Receiving Wide Coverage ...

JPM Energy-Market Allegations: The Federal Energy Regulatory Commission released a two-page document on Monday, detailing its (already widely reported) accusations against JPMorgan Chase for energy-market manipulation. Per the Journal, "the document describes several trading schemes, including submitting bids that 'falsely appeared' attractive to electricity-system operators and led to payments to the bank valued at 'tens of millions of dollars at rates far above market prices.'" The FT notes the allegations "echo the electricity-market manipulation schemes perpetrated by Enron, the bankrupt energy company." The allegations are expected to precede a formal settlement announcement, which could come essentially any minute now. Papers must be talking to different anonymice because estimates of the settlement's cost vary. The Journal pegs the associated fine to be "roughly $410 million." Dealbook says the settlement "could cost the bank as much as $500 million" and the FT estimates the settlement to be "about $400 million", which would be lower than the fine FERC levied against Barclays earlier this month. JPM was declining to comment on the allegations on Monday. American Banker readers will recall the bank announced plans on Friday to sell or spin off its physical commodities unit, ahead of increasing regulatory scrutiny.

A Self-Regulator for Virtual Currencies: Several leading industry participants are set to launch the Committee for the Establishment of the Digital Asset Transfer Authority today, a self-regulatory organization designed "to promote common rules" for virtual currencies like Bitcoin. The Journal calls the move "an effort to respond to state and federal regulators, who are trying to monitor transactions in virtual currencies for illegal activity." In a BankThink column, executive director of the Bitcoin Foundation Jon Matonis welcomed the organization, but also acknowledged there were risks associated with its formation. "Although SROs can be extremely beneficial in advancing an industry, clear political lines must be drawn to mitigate the risk that an SRO would be co-opted by government and this is where it gets tricky," he writes.

Tourre Trial Update: The defense for Fabrice Tourre, the ex-Goldman Sachs trader on trial for allegedly defrauding investors in a mortgage deal, rested yesterday … after calling no witnesses. Dealbook says the move highlights "the confidence that Mr. Tourre's lawyers have in their fight against the lawsuit by the government." The Journal says the "closely-watched case" is "likely to go to a federal jury in Manhattan by midweek."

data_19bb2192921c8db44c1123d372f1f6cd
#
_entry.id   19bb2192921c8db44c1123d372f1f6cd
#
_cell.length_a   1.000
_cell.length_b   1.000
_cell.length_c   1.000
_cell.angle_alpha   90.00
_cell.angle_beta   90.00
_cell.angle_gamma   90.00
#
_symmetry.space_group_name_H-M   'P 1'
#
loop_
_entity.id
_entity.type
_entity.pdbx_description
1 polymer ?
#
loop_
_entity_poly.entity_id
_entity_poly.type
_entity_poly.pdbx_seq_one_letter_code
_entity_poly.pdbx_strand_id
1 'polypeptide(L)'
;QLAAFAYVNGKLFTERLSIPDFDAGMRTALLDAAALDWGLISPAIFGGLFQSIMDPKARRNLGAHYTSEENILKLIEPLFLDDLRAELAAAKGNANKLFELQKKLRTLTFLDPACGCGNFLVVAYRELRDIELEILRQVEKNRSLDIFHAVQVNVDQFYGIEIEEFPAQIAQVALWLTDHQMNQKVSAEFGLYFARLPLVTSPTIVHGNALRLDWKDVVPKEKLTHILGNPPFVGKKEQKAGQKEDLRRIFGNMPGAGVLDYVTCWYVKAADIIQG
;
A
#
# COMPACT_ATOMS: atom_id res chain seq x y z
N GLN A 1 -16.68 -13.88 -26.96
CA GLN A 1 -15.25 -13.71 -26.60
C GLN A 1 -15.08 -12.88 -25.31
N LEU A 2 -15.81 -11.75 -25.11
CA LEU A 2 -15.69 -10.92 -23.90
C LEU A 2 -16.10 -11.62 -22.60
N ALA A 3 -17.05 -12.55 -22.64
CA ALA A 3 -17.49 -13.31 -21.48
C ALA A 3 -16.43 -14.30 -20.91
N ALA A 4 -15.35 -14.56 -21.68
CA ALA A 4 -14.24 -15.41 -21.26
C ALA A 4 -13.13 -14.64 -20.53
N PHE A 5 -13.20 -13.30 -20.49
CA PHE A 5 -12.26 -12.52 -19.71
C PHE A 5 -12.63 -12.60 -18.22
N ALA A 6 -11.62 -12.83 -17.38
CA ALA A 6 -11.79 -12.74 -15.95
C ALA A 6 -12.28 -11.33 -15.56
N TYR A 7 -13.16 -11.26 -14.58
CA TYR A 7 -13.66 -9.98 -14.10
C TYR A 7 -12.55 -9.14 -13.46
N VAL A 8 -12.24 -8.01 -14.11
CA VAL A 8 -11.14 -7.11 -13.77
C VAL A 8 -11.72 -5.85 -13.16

European Earnings Potpourri: Barclays dominated overseas earnings news by (as predicated) announcing plans to address its current capital shortfall. These plans include a move to raise £5.8 billion through a rights issue of stock and up to £2 billion from sale of "contingent capital" bonds that convert to shares in times of stress, the Journal reports. The bank also reported that its "second-quarter revenue fell less than 1%, to £7.3 billion", Dealbook reports, largely due to legal costs. Elsewhere, UBS reported its second-quarter profit rose 32% and Deutsche Bank said its profits fell by half in the second quarter, due, in part, to legal costs and lower trading fee revenue.

Wall Street Journal

The Securities and Exchange Commission wants to introduce a new guidepost for retail investors in the municipal-bond market, but "has struggled to reach agreement with another agency, the Municipal Securities Rulemaking Board, over how best to structure such a benchmark and ensure it can't be manipulated," (like the benchmark interest rate Libor was), some anonymice tell the paper.

New York Times

A federal judge has said Federal Reserve Chairman Ben Bernanke should testify in the lawsuit former AIG chief executive Maurice R. Greenberg has brought against the U.S. government over the terms of the firm's 2008 bailout.

Columnists Steven M. Davidoff and David Zaring argue that hedge fund Perry Capital's lawsuit against the government over the bailout of Fannie Mae and Freddie Mac may spell trouble for the U.S. "Attempts to fix mistakes made in the depths of the financial crisis are going to be harder now that the courts and Congress are not as scared of challenging the executive branch as they were back then," they write. "This is normal cycle of these crises. The executive branch gets more latitude during the time, but afterward there is a demand for accountability."

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